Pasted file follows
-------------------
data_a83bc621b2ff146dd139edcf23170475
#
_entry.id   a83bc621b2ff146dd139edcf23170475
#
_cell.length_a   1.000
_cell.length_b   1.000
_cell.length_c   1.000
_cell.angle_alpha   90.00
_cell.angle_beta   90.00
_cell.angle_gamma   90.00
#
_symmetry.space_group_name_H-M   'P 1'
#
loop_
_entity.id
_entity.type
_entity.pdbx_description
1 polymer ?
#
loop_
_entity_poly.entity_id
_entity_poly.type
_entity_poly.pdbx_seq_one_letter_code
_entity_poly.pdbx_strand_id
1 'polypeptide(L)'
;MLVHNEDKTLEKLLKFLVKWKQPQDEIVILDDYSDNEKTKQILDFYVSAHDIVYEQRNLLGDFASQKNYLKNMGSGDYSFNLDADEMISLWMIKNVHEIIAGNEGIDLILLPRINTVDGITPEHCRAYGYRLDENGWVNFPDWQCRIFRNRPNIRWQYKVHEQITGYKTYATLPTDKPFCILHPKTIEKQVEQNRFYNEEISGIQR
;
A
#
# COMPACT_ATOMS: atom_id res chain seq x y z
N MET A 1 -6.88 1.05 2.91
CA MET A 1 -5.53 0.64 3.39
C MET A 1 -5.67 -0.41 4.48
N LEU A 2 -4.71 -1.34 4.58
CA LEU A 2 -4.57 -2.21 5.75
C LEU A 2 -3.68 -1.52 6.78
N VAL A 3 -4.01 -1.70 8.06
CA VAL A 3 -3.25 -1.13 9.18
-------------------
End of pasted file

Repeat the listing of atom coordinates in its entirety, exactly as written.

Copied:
data_a83bc621b2ff146dd139edcf23170475
#
_entry.id   a83bc621b2ff146dd139edcf23170475
#
_cell.length_a   1.000
_cell.length_b   1.000
_cell.length_c   1.000
_cell.angle_alpha   90.00
_cell.angle_beta   90.00
_cell.angle_gamma   90.00
#
_symmetry.space_group_name_H-M   'P 1'
#
loop_
_entity.id
_entity.type
_entity.pdbx_description
1 polymer ?
#
loop_
_entity_poly.entity_id
_entity_poly.type
_entity_poly.pdbx_seq_one_letter_code
_entity_poly.pdbx_strand_id
1 'polypeptide(L)'
;MLVHNEDKTLEKLLKFLVKWKQPQDEIVILDDYSDNEKTKQILDFYVSAHDIVYEQRNLLGDFASQKNYLKNMGSGDYSFNLDADEMISLWMIKNVHEIIAGNEGIDLILLPRINTVDGITPEHCRAYGYRLDENGWVNFPDWQCRIFRNRPNIRWQYKVHEQITGYKTYATLPTDKPFCILHPKTIEKQVEQNRFYNEEISGIQR
;
A
#
# COMPACT_ATOMS: atom_id res chain seq x y z
N MET A 1 -6.88 1.05 2.91
CA MET A 1 -5.53 0.64 3.39
C MET A 1 -5.67 -0.41 4.48
N LEU A 2 -4.71 -1.34 4.58
CA LEU A 2 -4.57 -2.21 5.75
C LEU A 2 -3.68 -1.52 6.78
N VAL A 3 -4.01 -1.70 8.06
CA VAL A 3 -3.25 -1.13 9.18